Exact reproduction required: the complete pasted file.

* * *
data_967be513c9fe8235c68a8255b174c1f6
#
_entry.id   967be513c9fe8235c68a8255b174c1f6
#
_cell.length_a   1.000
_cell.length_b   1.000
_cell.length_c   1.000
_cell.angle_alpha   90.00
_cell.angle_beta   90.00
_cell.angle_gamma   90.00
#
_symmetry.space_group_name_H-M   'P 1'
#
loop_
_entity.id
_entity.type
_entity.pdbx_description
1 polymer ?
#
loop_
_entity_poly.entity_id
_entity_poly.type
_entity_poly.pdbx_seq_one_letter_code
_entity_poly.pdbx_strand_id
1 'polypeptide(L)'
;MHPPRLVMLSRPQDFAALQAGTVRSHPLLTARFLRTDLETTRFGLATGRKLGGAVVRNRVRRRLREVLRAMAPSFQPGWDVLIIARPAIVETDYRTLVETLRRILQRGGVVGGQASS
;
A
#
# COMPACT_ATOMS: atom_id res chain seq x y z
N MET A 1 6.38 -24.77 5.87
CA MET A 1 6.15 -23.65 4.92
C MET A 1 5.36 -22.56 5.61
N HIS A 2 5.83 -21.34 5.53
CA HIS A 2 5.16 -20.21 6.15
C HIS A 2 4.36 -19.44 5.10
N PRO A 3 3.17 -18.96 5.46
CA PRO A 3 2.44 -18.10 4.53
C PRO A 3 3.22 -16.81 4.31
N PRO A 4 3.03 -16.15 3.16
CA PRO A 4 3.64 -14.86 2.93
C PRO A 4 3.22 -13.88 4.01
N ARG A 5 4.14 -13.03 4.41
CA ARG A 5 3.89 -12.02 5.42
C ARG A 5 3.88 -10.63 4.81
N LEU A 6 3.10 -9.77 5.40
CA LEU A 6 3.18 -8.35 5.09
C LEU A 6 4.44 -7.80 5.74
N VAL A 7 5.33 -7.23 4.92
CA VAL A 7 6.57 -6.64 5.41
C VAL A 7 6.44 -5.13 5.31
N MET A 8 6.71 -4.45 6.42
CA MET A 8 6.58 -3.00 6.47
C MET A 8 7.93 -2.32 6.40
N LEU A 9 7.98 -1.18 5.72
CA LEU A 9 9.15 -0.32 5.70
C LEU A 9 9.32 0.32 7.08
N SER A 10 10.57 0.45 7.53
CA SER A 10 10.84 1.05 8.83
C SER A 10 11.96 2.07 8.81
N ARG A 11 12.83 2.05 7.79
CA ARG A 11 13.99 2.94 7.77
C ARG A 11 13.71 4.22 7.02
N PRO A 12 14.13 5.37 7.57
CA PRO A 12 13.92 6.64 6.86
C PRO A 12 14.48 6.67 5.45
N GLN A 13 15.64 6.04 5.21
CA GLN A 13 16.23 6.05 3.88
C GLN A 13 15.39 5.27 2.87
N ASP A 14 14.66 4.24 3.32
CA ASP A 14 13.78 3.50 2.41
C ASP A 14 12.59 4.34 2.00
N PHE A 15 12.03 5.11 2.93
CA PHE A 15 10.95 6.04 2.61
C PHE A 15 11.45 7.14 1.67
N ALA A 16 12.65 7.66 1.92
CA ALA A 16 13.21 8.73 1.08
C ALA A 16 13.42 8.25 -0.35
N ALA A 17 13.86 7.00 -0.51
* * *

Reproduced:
data_967be513c9fe8235c68a8255b174c1f6
#
_entry.id   967be513c9fe8235c68a8255b174c1f6
#
_cell.length_a   1.000
_cell.length_b   1.000
_cell.length_c   1.000
_cell.angle_alpha   90.00
_cell.angle_beta   90.00
_cell.angle_gamma   90.00
#
_symmetry.space_group_name_H-M   'P 1'
#
loop_
_entity.id
_entity.type
_entity.pdbx_description
1 polymer ?
#
loop_
_entity_poly.entity_id
_entity_poly.type
_entity_poly.pdbx_seq_one_letter_code
_entity_poly.pdbx_strand_id
1 'polypeptide(L)'
;MHPPRLVMLSRPQDFAALQAGTVRSHPLLTARFLRTDLETTRFGLATGRKLGGAVVRNRVRRRLREVLRAMAPSFQPGWDVLIIARPAIVETDYRTLVETLRRILQRGGVVGGQASS
;
A
#
# COMPACT_ATOMS: atom_id res chain seq x y z
N MET A 1 6.38 -24.77 5.87
CA MET A 1 6.15 -23.65 4.92
C MET A 1 5.36 -22.56 5.61
N HIS A 2 5.83 -21.34 5.53
CA HIS A 2 5.16 -20.21 6.15
C HIS A 2 4.36 -19.44 5.10
N PRO A 3 3.17 -18.96 5.46
CA PRO A 3 2.44 -18.10 4.53
C PRO A 3 3.22 -16.81 4.31
N PRO A 4 3.03 -16.15 3.16
CA PRO A 4 3.64 -14.86 2.93
C PRO A 4 3.22 -13.88 4.01
N ARG A 5 4.14 -13.03 4.41
CA ARG A 5 3.89 -12.02 5.42
C ARG A 5 3.88 -10.63 4.81
N LEU A 6 3.10 -9.77 5.40
CA LEU A 6 3.18 -8.35 5.09
C LEU A 6 4.44 -7.80 5.74
N VAL A 7 5.33 -7.23 4.92
CA VAL A 7 6.57 -6.64 5.41
C VAL A 7 6.44 -5.13 5.31
N MET A 8 6.71 -4.45 6.42
CA MET A 8 6.58 -3.00 6.47
C MET A 8 7.93 -2.32 6.40
N LEU A 9 7.98 -1.18 5.72
CA LEU A 9 9.15 -0.32 5.70
C LEU A 9 9.32 0.32 7.08
N SER A 10 10.57 0.45 7.53
CA SER A 10 10.84 1.05 8.83
C SER A 10 11.96 2.07 8.81
N ARG A 11 12.83 2.05 7.79
CA ARG A 11 13.99 2.94 7.77
C ARG A 11 13.71 4.22 7.02
N PRO A 12 14.13 5.37 7.57
CA PRO A 12 13.92 6.64 6.86
C PRO A 12 14.48 6.67 5.45
N GLN A 13 15.64 6.04 5.21
CA GLN A 13 16.23 6.05 3.88
C GLN A 13 15.39 5.27 2.87
N ASP A 14 14.66 4.24 3.32
CA ASP A 14 13.78 3.50 2.41
C ASP A 14 12.59 4.34 2.00
N PHE A 15 12.03 5.11 2.93
CA PHE A 15 10.95 6.04 2.61
C PHE A 15 11.45 7.14 1.67
N ALA A 16 12.65 7.66 1.92
CA ALA A 16 13.21 8.73 1.08
C ALA A 16 13.42 8.25 -0.35
N ALA A 17 13.86 7.00 -0.51